ShinyShiny snippets: Elon Musk in Pelosi misinformation row days after Twitter takeover

Elon Musk became embroiled in a misinformation row within days of taking over Twitter after sharing an unfounded conspiracy theory about the hammer attack on Nancy Pelosi’s husband….Mr Musk, who bought Twitter for $44 billion on Thursday, wrote on the social media platform that there could be “more than meets the eye” to the attack, before linking to an article about a conspiracy theory that Mr Pelosi knew his attacker. Following a backlash Mr Musk appeared to have deleted the tweet about five hours later. Sky News 

Elon Musk has denied a New York Times report that he plans to lay off Twitter workers before the start of next month to avoid having to make payouts. Replying to a Twitter user asking about the report, he said: “This is false.” Last week, Mr Musk completed his $44bn (£37.9bn) takeover of the social media platform after months of legal wrangling. At the weekend, The New York Times reported that Mr Musk had ordered major job cuts across Twitter’s workforce. The newspaper said the layoffs would take place before 1 November, when workers were due to receive grants of shares in the company as a major part of their pay deals. BBC 

The performance car brand, Abarth, has become the first manufacturer to trial facial recognition technology to better understand the emotions experienced in one of its cars. Working in partnership with Loughborough University, Abarth carried out the experiment to discover the different emotions experienced by the driver and passenger. Driving an Abarth F595, 595 Esseesse and 595 Competizione, participants were put through driving challenges including hot laps, precision driving tasks, and chase scenarios at Mallory Park, Leicestershire. Emotions including happiness, excitement, and fear were then measured as professional drivers drove passengers. Tech Digest 

A simple mobile phone app has been developed by Ukrainian volunteers to allow civilians to report sightings of incoming Russian drones and missiles – and, it is hoped, increase the proportion shot down before they hit the ground. The app, ePPO, relies on a phone’s GPS and compass, and a user only has to point their device in the direction of the incoming object and press a single button for it to send a location report to the country’s military. Gennady Suldin, one of those behind the project, said the aim was to enlist “the entire population” in helping to spot incoming attacks in what he described as an example of “web-centric war”. Guardian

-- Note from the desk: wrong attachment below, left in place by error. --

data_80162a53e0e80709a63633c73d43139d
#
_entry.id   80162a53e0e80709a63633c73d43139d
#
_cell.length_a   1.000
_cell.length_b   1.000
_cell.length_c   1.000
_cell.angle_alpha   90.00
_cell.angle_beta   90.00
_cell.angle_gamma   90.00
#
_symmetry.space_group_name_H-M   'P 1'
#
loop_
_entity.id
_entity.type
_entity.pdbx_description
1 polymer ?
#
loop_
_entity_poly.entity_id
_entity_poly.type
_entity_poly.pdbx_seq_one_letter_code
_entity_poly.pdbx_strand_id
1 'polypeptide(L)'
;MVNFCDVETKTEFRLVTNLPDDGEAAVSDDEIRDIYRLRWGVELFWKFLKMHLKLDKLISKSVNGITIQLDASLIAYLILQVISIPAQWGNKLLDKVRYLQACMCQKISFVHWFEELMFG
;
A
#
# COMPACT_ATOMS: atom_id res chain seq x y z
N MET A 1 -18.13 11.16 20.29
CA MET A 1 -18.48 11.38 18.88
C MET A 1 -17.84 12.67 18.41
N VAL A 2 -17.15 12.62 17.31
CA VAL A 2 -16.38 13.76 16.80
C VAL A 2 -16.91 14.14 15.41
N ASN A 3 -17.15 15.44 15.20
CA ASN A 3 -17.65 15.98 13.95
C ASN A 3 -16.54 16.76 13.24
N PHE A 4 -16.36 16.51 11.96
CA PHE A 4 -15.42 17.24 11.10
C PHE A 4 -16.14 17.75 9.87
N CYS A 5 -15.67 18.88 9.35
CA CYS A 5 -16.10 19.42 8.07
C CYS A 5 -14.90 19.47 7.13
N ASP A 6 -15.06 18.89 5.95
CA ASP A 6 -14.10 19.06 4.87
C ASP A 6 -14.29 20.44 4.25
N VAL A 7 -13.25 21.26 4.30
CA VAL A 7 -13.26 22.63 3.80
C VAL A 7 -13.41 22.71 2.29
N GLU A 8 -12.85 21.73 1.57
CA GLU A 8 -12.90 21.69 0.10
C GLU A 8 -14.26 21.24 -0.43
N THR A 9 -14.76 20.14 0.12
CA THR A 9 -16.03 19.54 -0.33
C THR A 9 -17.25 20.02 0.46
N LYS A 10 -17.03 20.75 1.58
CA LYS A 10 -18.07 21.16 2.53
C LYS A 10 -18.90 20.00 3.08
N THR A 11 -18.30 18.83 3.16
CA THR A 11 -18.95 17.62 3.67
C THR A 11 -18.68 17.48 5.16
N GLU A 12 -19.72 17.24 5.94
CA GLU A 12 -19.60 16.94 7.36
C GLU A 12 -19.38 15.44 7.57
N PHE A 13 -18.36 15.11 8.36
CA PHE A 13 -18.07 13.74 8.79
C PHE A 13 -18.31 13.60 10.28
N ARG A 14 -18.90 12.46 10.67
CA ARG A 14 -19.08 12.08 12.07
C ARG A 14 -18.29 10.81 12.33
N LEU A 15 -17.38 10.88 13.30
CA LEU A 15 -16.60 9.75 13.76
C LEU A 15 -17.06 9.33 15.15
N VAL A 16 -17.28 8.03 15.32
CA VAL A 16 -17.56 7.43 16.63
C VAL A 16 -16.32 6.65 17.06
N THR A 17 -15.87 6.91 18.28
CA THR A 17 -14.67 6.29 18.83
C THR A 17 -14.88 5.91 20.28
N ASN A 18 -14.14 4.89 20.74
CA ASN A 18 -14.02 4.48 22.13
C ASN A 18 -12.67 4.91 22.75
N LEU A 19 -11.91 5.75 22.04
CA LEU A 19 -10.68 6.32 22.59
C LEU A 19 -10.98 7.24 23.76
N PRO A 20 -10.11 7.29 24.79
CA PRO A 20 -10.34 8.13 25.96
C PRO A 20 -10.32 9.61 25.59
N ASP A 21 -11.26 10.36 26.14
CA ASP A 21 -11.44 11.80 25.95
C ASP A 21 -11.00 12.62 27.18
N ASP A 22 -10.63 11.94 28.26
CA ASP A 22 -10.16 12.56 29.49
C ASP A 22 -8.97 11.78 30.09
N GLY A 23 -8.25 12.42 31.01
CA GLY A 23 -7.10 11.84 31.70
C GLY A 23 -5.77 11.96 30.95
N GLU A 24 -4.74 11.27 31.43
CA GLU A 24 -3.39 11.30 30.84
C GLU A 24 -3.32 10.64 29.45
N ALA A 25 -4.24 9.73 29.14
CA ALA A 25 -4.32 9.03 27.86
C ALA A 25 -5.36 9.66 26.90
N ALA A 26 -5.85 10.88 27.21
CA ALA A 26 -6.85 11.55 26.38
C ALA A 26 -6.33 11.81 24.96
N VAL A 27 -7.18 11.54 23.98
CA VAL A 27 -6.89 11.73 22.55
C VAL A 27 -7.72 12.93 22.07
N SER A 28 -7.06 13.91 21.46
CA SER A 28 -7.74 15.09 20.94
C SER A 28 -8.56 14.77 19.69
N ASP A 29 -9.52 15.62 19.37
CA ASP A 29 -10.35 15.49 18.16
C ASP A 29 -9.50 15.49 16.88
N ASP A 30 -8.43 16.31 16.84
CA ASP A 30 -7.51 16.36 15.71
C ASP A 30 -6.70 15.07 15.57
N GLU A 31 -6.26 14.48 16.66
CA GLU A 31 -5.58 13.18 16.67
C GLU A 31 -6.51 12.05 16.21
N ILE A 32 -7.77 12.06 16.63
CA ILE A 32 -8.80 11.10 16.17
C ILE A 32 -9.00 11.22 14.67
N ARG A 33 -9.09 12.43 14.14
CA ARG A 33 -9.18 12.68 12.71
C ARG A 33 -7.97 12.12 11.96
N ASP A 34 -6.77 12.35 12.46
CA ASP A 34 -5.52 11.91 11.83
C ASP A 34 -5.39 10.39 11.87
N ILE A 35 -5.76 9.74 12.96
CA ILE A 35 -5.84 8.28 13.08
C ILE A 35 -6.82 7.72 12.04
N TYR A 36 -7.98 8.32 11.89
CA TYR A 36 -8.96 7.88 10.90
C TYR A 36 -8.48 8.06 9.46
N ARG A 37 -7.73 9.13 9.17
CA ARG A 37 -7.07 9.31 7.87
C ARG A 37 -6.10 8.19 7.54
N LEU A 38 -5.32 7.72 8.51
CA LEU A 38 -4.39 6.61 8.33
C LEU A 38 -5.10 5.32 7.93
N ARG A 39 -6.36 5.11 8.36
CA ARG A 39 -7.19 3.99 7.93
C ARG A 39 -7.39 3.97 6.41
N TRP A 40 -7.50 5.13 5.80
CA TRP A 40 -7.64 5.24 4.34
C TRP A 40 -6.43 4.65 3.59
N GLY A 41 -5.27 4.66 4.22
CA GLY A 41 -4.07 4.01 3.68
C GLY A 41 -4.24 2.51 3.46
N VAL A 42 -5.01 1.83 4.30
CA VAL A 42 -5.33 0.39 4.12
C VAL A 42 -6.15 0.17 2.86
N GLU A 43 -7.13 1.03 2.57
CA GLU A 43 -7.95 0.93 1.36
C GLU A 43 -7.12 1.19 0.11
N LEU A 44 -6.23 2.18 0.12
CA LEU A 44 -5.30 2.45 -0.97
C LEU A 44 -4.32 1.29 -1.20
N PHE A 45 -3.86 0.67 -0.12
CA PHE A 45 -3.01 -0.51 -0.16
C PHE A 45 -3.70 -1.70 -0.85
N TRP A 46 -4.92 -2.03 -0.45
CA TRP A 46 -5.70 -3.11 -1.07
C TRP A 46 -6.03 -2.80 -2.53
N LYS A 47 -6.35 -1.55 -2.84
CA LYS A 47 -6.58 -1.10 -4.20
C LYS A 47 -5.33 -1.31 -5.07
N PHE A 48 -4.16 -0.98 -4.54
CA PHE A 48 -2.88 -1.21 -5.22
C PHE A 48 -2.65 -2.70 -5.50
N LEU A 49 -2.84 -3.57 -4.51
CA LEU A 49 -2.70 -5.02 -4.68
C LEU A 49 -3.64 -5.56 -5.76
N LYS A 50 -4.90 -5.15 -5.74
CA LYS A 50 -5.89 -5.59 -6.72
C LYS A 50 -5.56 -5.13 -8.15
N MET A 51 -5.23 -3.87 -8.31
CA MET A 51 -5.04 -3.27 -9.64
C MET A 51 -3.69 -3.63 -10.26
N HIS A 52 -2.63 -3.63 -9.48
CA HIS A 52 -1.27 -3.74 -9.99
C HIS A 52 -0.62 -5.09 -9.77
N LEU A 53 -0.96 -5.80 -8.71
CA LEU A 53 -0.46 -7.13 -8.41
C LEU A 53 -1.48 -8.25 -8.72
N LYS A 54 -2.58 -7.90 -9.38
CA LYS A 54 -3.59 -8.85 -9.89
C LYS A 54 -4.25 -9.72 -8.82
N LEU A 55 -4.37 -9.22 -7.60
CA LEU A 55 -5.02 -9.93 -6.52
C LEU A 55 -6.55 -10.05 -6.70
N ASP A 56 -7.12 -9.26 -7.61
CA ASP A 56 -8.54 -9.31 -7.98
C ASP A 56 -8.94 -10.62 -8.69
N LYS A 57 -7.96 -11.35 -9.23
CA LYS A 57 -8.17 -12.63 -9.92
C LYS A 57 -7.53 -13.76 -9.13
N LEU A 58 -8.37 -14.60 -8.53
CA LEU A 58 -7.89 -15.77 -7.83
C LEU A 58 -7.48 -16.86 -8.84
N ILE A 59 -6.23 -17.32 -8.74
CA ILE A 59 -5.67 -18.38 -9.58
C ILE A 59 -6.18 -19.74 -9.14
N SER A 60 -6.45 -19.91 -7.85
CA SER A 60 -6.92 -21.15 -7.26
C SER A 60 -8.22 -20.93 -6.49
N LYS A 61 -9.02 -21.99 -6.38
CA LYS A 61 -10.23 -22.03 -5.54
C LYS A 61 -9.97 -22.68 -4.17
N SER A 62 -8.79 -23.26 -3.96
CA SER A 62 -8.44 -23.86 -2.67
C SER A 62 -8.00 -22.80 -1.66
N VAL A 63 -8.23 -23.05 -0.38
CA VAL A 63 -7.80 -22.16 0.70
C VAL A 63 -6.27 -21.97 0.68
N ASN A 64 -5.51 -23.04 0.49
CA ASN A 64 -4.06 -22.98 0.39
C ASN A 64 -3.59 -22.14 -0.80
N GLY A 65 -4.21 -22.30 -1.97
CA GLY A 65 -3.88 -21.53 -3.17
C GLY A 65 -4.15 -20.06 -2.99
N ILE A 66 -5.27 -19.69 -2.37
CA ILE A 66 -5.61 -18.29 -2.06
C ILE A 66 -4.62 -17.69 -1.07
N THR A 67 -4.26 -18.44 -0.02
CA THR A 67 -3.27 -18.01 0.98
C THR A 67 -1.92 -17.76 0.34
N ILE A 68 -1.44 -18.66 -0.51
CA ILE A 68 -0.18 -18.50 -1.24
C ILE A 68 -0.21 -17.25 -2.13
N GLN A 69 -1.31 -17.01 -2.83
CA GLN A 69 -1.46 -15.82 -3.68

Grassroots sports clubs are facing plummeting revenues amid the cost of living crisis as rents paid by telecommunications giants to host 5G masts on local grounds are slashed. Annual fees are paid to host masts on privately-owned land, but legislation changes handing telecoms firms more control over rent negotiations mean community groups across the country, including sports clubs, are now missing out on £209million worth of income every year compared with previous prices. That is according to a report by the Centre of Economics and Business Research. Evening Standard 

Google appears to have triumphed again. The new Pixel 7 offers the same the top-flight software, camera and smart AI systems that have made its phones winners, but at a knockdown price that significantly undercuts rivals.
Costing £599 ($899/A$1,299) it sits in between the top £849 Pixel 7 Pro and the budget £399 Pixel 6a, competing very favourably on price and specs with rivals from Samsung, Apple and others that are typically in the £700-800 range. The new phone looks like a smaller, simplified version of the Pixel 7 Pro. It has a flat, 6.3in OLED screen that’s bright and good looking. The screen is pretty good. Guardian 


Chris Price